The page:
CSO Market Size
Post-Crisis CSO Issuance Is on the Rise

Source: Guggenheim Investments, JP Morgan. Data as of 12.31.2019.

The CSO market has evolved significantly since its inception nearly 20 years ago. Pre-crisis CSOs peaked at $475 billion outstanding in 2007 and have slowly rolled off. Post-crisis CSOs have recently regained some investor sponsorship, as yield-starved investors have stretched to find new investment opportunities. New issuance has steadily grown since 2014 and topped $95 billion in 2019.

As demand has grown for CSOs, so has investor acceptance of the specific risks associated with synthetic credit products. However, we do not believe many market participants fully appreciate the idiosyncratic and procyclical risks associated with CSOs.

  • CSO collateral, which is a pool of CDS, is exposed to the idiosyncratic risks described above.
  • CSOs do not benefit from a collateral manager who can oversee and mitigate potential credit issues, nor are there any performance-based tests or excess spread amounts that can be used to buttress the credit profile of senior debt tranches.
  • Returns on CSOs’ senior tranche are heavily dependent on investors applying significant leverage. On a fully-funded, unlevered basis, CSO senior tranche yields range from 10–35 basis points, but banks may only require margin as low as 2 percent to be posted initially on exposure to the senior tranche, effectively offering leverage up to 50x. This high leverage substantially amplifies the impacts of any credit losses.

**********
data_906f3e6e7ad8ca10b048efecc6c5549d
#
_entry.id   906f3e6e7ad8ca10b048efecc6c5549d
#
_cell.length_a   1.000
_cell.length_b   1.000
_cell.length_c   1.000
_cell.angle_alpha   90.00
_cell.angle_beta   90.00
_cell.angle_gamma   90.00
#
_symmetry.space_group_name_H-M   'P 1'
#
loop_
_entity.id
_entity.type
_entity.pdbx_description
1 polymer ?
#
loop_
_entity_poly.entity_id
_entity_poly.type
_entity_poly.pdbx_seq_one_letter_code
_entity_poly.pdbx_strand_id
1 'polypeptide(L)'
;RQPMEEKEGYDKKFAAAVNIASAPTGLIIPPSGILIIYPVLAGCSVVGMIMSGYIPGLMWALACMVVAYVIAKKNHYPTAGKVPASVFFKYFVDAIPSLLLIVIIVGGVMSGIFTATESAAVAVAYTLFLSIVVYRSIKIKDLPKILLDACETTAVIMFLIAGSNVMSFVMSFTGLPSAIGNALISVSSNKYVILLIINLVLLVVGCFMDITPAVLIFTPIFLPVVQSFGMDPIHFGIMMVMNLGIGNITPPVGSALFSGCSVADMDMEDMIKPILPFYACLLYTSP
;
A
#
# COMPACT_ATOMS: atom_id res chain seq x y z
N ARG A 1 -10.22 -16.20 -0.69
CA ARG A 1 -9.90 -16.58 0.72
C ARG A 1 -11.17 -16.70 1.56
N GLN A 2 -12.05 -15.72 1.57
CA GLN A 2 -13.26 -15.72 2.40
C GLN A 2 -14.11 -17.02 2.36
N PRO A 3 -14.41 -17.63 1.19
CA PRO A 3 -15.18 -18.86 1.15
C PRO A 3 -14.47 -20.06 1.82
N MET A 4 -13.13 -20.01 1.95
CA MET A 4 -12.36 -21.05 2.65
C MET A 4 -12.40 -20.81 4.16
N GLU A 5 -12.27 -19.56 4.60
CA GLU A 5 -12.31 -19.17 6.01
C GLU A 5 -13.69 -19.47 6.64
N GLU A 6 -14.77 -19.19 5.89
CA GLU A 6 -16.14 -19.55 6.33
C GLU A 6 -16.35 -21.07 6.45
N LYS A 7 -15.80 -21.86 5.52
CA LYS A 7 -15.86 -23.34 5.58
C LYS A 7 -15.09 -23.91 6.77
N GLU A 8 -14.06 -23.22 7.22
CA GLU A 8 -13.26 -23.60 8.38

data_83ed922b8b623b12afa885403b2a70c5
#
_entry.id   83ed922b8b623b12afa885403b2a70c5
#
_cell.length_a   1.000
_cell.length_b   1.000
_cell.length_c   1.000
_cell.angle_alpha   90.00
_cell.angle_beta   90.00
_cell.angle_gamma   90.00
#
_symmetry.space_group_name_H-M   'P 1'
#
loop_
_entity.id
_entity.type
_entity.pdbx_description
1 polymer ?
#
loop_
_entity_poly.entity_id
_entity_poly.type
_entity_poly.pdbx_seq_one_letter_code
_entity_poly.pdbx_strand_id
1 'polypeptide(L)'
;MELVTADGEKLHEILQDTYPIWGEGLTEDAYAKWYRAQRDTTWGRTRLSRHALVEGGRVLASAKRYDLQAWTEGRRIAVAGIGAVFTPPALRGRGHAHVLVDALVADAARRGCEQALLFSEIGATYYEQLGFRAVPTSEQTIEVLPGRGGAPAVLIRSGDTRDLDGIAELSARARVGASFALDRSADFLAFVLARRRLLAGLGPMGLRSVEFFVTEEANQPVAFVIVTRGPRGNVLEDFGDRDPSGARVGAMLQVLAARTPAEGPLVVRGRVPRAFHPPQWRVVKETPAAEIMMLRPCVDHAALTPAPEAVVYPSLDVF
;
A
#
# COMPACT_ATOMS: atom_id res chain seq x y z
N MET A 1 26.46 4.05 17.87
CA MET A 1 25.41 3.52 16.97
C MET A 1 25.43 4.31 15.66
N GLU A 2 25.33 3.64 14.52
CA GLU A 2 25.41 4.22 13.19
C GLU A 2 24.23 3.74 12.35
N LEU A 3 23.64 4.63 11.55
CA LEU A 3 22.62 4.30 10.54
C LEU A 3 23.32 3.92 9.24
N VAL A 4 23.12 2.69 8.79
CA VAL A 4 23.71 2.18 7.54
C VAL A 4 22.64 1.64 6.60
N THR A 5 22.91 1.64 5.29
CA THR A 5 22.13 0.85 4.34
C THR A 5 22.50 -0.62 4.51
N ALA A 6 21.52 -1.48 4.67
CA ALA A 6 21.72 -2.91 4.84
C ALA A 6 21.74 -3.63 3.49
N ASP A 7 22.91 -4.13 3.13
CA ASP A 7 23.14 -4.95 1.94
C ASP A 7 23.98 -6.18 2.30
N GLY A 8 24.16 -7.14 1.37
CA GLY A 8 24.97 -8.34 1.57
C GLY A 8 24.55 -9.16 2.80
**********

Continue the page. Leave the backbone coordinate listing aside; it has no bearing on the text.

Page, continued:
• Secondary liquidity is very limited, leaving investors generally unable to manage or exit risk at reliable market levels.

Implications for Investors: Potential for Procyclical Problems

As business cycles mature and investment returns get pressured by tightening credit spreads, investors migrate to increasingly risky investment options. This is as true today as it has been in past cycles. Recently, the appetite for exotic synthetic structures has drawn our attention and scrutiny. While new regulations have improved underlying CDS, unique risks and considerations persist. Rating agency discipline has limited bank and investor flexibility in originating and warehousing structured synthetic credit risk, but increasing demand from investors desperately seeking yield in a low rate, low volatility, and low credit spread environment resembles the environment that led to the growth in synthetics before the financial crisis. It remains to be seen whether today’s growing volume of CSOs will have the same outcome as the synthetic CDOs or CDSs that turned out to be some of the most ill-fated assets in the financial crisis. Our memories are not so short, however. We see the rise of CSOs as rhyming with history.